mod_cluster 1.0.0 GA released

Last week, the mod_cluster team (comprised of members of the JBoss Web and AS Clustering teams) announced the release of version 1.0.0 GA1.

What is mod_cluster?

mod_cluster is a extension of the Apache httpd mod_proxy module in collaboration with a server side java library for load balancing web requests across multiple instances of JBoss Application Server, JBoss Web standalone, or Tomcat.

We already have mod_jk and mod_proxy_balancer.  Why yet another load balancer for httpd?

mod_jk and mod_proxy_balancer are both great, but have the following notable shortcomings:

  1. Static balancer member configuration
    These load balancers require that each AS node (AJP connector address/port) be predefined in a configuration file. You cannot add new nodes without editing a configuration file and restarting the httpd process.
  2. Load factors determined by load balancer itself
    The load balancing methods employed by mod_jk and mod_proxy_balancer are limited by the information httpd can retain about the requests forwarded to a given AS node, including the traffic or busyness of the AJP connector, or the request or session count. These balancing methods assume that individual threads/requests/sessions contribute equally to the load of the server, and that the load of a machine is dominated by only one of these factors.  If your application servers do more work than just processing web requests, these methods quickly become poor indicators of a server’s load.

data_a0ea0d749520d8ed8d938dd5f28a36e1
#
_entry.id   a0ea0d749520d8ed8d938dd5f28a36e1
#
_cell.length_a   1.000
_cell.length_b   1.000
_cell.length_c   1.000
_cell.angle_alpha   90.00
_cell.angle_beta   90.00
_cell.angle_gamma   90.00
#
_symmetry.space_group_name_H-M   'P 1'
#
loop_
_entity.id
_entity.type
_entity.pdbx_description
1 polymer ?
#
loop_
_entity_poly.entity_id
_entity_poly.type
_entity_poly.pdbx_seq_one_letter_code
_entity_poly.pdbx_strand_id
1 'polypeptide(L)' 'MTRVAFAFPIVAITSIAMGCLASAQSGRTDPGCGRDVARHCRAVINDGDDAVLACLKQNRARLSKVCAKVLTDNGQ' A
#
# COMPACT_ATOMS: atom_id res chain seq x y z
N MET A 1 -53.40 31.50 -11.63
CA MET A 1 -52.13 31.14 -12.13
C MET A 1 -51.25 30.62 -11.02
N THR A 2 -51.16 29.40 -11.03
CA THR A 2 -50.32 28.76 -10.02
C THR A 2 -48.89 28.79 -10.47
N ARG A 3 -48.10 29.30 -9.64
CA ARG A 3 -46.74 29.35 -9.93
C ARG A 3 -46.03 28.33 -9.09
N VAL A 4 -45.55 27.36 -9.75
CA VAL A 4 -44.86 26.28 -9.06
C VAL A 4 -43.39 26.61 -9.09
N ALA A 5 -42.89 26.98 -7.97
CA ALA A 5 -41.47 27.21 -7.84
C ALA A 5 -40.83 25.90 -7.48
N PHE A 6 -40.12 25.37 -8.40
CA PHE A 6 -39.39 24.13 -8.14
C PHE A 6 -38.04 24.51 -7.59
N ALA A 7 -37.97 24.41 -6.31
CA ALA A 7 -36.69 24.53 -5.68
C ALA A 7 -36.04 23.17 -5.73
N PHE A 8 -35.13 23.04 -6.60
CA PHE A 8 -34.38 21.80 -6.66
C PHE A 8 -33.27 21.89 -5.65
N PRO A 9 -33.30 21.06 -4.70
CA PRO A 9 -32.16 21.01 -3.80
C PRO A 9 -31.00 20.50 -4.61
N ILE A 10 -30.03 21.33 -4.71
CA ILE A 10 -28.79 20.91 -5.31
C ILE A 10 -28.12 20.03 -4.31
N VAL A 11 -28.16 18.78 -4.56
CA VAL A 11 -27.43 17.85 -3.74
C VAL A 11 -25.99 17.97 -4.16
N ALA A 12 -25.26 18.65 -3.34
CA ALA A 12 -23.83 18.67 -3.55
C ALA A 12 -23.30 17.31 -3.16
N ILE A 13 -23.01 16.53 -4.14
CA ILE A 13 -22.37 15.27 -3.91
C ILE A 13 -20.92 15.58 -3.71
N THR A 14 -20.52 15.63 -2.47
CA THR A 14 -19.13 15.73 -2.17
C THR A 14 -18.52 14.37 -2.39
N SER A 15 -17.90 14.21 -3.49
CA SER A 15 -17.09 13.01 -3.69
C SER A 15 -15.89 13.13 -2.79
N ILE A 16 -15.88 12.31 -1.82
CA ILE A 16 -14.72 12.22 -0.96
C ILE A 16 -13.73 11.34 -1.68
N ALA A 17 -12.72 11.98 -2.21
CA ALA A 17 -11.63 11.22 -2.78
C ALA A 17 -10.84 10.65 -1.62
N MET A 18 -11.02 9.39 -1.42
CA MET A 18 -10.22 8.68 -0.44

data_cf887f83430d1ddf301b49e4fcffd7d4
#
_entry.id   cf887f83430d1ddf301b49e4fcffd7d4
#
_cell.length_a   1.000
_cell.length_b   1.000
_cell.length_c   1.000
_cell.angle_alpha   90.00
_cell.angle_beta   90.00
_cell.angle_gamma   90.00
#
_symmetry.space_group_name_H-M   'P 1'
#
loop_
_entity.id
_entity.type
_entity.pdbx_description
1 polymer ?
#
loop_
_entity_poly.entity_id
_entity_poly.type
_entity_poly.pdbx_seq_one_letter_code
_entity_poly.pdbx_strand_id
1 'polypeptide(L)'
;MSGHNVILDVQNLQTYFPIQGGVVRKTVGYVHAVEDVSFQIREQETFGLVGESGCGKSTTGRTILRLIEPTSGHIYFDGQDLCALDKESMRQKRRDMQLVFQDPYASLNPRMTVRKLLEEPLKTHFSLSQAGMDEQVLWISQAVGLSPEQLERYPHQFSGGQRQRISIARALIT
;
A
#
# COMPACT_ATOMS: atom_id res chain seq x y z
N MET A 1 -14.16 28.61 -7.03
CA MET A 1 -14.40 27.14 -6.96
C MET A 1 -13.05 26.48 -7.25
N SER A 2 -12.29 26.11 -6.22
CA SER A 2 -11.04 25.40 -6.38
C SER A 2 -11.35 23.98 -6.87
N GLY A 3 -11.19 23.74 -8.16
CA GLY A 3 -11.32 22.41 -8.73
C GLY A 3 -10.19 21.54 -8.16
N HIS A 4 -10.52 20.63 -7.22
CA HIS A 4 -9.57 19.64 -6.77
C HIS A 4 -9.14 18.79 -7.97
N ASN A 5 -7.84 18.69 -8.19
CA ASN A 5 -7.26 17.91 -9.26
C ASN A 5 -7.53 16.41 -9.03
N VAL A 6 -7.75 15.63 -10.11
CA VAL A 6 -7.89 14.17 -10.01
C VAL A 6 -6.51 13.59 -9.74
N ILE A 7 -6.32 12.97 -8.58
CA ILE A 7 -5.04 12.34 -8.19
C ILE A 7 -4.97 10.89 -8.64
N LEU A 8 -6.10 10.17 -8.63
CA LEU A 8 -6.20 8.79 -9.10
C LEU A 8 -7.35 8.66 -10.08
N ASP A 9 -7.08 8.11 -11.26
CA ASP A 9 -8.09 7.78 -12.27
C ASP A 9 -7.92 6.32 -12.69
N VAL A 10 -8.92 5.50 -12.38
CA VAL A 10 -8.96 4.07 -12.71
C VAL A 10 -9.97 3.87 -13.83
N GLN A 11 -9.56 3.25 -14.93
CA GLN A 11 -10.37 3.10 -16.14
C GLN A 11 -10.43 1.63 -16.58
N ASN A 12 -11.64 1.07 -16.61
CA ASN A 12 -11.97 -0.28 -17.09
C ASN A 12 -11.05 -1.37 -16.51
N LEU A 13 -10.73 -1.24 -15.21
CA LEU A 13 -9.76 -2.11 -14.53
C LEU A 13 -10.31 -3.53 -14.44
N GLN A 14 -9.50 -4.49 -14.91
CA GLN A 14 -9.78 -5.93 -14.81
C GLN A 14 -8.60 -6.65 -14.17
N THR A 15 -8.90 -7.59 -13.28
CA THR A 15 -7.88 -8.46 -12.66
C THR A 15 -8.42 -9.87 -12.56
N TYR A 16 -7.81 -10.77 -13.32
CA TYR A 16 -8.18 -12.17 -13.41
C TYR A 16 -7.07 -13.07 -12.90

3. Ignorance of web application lifecycle
    Both mod_jk and mod_proxy_balancer use server granularity. So long as the single AJP connector to a given node is functional, that node is elegible to receive web requests.  The load balancer knows nothing of the deployment state of individual web applications.  Say, for example, you wanted to patch a deployed web application on each server in your cluster by undeploying and redeploying a new war. The load balancer will continue directing requests for the target web application a given node, even while it is no longer deployed.  Since the server cannot distinguish a request for an undeployed web application from a request for a non-existant resource, the end user sees a 404 error.  To work around this, you must shutdown and restart the entire application server just to update a single web application.

I see.  How does mod_cluster help?

  1. Dynamic configuration
    mod_cluster addresses the issue of static configuration in 2 ways:

    • Rather than httpd defining the AS nodes to which to talk, mod_cluster works in reverse. JBoss AS nodes define the httpd instance(s) that will talk to it. While this is still technically static configuration, new nodes can be added to the AS cluster without requiring any configuration changes on the httpd-side.
    • mod_cluster includes an optional mod_advertise module that allows httpd to broadcast its existence to the AS nodes. This eliminates the need for static configuration of the httpd instances within the AS nodes entirely.
  2. Server-side load calculation
    In mod_cluster, the AS nodes, themselves, dictate their load factor to httpd. This allows mod_cluster to load balance based on attributes about which httpd could not otherwise know (e.g. CPU load, memory usage, etc.).  Load is periodically calculated from any number of user defined load metrics.  Several LoadMetric implementations are provided out of the box, and it is trivial to provide your own.
  3. Full awareness of web application lifecycle
    If your application server uses web application granularity, why shouldn’t your load balancer?  In mod_cluster, AS nodes inform httpd of each web application deployment.  This allows mod_cluster to gracefully redirect web traffic in the event an individual web application is undeployed and/or redeployed.

Sounds promising!  Where can I get it?

1 GA = General Availability, i.e. stable release